There’s been a variety of thought down through the ages about the proper time to divine. One line of thought says night is better than day for divination, because the energies are calmer, more inwardly-focused and more other-worldly at night. Then again, ancient Egyptian priests and priestesses preferred to practice lampadomancy, that is, lamp and candle divination, at midday in a completely dark room. Another divination source says never read when the weather is stormy or windy outside, because then the energies will be too unsettled to do a proper reading.

As another example, One dice divination expert says it should be performed on a Monday or a Wednesday. Another dice expert says Mondays, Tuesdays, Wednesdays, and Thursdays are the most favorable days of the week for casting the dice, but it should not be attempted on Fridays and Saturdays. (This source stated no opinion about Sundays). Madame Le Normand, diviner to the Emperor Napoleon Bonaparte and his first wife, Empress Josephine, reportedly flat-out told her clients that if they wanted a positive response to their questions, then Friday was the proper time to consult her.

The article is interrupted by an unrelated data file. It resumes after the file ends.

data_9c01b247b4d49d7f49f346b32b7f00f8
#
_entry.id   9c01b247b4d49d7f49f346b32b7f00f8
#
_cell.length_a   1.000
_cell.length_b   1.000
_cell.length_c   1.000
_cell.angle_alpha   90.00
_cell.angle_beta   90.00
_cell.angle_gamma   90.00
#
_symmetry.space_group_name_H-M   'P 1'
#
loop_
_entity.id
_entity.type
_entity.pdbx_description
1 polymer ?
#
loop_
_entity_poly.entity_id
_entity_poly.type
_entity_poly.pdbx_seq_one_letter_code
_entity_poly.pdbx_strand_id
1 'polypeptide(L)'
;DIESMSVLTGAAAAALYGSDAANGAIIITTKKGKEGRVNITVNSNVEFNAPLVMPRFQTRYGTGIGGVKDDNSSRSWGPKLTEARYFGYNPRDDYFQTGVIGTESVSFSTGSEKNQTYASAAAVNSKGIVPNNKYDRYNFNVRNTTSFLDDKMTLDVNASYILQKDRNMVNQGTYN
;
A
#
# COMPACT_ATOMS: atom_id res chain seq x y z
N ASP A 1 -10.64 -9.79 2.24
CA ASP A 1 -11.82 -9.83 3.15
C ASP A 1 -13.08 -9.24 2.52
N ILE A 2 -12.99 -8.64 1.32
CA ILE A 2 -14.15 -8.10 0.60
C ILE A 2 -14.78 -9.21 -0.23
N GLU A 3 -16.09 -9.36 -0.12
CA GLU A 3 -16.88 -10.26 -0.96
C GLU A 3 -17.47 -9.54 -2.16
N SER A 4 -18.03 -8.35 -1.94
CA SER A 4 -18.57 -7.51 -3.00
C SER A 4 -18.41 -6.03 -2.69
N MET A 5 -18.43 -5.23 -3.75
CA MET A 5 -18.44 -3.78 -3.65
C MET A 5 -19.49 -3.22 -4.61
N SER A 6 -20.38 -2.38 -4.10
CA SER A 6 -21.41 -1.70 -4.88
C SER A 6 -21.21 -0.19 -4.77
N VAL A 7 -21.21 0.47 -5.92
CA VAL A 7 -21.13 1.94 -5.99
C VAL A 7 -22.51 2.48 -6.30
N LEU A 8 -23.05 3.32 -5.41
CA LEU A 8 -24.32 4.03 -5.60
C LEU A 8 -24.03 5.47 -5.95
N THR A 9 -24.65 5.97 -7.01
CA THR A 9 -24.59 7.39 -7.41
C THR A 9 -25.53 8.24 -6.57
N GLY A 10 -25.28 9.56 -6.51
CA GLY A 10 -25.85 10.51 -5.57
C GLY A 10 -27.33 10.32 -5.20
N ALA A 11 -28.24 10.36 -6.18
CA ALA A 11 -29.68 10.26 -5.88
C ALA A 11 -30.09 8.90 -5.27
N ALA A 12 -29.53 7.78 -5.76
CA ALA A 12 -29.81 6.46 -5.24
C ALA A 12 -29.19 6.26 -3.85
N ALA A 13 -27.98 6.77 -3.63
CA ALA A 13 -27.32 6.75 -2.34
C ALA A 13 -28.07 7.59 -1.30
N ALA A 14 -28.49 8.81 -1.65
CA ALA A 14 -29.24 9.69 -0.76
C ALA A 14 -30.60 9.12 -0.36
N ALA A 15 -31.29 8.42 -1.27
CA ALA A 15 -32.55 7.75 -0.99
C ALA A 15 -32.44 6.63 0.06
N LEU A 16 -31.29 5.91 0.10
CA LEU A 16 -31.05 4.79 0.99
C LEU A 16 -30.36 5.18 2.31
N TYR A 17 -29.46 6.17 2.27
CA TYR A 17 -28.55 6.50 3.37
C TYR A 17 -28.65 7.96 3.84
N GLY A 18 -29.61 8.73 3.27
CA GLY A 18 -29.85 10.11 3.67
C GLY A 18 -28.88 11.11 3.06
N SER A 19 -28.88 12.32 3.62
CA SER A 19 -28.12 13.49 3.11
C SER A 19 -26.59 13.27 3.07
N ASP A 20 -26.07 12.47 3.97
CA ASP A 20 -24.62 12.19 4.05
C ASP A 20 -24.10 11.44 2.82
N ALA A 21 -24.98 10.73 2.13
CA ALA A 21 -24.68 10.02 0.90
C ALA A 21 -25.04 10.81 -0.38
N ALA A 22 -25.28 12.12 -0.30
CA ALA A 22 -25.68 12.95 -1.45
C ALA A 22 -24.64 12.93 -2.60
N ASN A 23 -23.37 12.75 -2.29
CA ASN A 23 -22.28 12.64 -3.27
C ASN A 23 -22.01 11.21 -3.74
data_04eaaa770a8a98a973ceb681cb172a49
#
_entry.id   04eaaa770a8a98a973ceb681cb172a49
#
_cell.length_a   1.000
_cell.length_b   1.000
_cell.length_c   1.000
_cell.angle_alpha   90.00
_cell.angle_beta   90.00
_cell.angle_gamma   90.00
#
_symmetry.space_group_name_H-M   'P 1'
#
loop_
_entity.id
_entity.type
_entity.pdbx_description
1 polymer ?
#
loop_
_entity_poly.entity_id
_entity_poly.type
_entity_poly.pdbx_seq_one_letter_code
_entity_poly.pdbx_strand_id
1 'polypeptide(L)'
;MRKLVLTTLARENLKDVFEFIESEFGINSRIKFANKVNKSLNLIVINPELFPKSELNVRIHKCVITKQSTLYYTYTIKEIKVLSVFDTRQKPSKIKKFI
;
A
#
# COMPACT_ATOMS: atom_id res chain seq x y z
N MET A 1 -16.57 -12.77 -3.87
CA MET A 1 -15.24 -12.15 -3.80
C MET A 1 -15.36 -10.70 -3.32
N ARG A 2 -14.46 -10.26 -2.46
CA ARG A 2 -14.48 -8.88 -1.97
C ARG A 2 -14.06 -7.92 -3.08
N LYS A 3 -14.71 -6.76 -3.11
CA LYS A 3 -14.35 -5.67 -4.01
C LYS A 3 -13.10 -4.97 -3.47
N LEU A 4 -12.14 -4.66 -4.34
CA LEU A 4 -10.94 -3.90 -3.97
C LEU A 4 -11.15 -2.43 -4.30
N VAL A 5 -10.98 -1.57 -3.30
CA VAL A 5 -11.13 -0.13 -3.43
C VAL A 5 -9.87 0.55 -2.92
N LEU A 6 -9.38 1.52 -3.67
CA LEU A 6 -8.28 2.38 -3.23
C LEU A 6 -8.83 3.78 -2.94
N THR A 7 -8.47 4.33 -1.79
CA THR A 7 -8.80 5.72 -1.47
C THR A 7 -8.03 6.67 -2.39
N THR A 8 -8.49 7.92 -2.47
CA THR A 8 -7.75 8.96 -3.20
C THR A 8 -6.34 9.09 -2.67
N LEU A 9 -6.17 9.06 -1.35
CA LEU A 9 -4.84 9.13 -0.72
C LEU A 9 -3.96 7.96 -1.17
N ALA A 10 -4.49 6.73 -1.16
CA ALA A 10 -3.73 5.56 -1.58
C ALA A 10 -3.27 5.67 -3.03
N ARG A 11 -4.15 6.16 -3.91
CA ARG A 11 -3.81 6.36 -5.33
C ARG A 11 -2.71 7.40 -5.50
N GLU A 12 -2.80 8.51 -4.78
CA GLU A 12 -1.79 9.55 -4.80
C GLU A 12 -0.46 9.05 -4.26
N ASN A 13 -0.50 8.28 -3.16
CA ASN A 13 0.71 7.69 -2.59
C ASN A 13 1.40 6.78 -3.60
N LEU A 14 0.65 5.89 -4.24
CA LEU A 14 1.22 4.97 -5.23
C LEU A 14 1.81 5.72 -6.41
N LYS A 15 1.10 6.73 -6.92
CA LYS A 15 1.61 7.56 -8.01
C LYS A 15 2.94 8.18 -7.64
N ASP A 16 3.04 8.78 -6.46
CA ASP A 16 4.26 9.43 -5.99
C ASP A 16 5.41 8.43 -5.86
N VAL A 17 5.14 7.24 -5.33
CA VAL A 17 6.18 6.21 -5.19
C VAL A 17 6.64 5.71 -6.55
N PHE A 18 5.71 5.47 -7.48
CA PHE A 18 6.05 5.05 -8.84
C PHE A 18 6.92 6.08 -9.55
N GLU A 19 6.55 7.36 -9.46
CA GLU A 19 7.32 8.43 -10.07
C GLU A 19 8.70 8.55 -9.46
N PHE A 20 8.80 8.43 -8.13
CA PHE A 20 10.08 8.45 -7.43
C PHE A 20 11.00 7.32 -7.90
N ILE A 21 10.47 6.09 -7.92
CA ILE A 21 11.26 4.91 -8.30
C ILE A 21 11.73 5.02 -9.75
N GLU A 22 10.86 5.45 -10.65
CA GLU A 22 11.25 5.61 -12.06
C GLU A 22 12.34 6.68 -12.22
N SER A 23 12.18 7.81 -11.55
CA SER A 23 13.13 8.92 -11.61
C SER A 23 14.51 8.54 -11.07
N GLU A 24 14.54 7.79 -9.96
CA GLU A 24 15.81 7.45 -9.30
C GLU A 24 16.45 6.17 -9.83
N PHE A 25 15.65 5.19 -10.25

Some methods of divination are not time-dependent and may be performed at any time, because the timing will not affect the result at all. Examples of this are number divination, name divination and lexigram divination.

The key factor to consider in deciding when to divine is this: calmness. The best time to divine is when the diviner is feeling calm and secure, and when the environment is calm and secure. You can take the weather outside into account if you wish, but the most important weather is inside you. If you can establish an oasis of calm inside yourself, even in stormy emotional times, you can divine anytime.

Another timing factor you may want to consider is regular habit. If you establish a set time of the week or day of the month for the practice of divination, then you may be able to establish in all levels of your mind the message “Now is the time for divination. Set aside all my other concerns and worries at this time, and give me true answers.”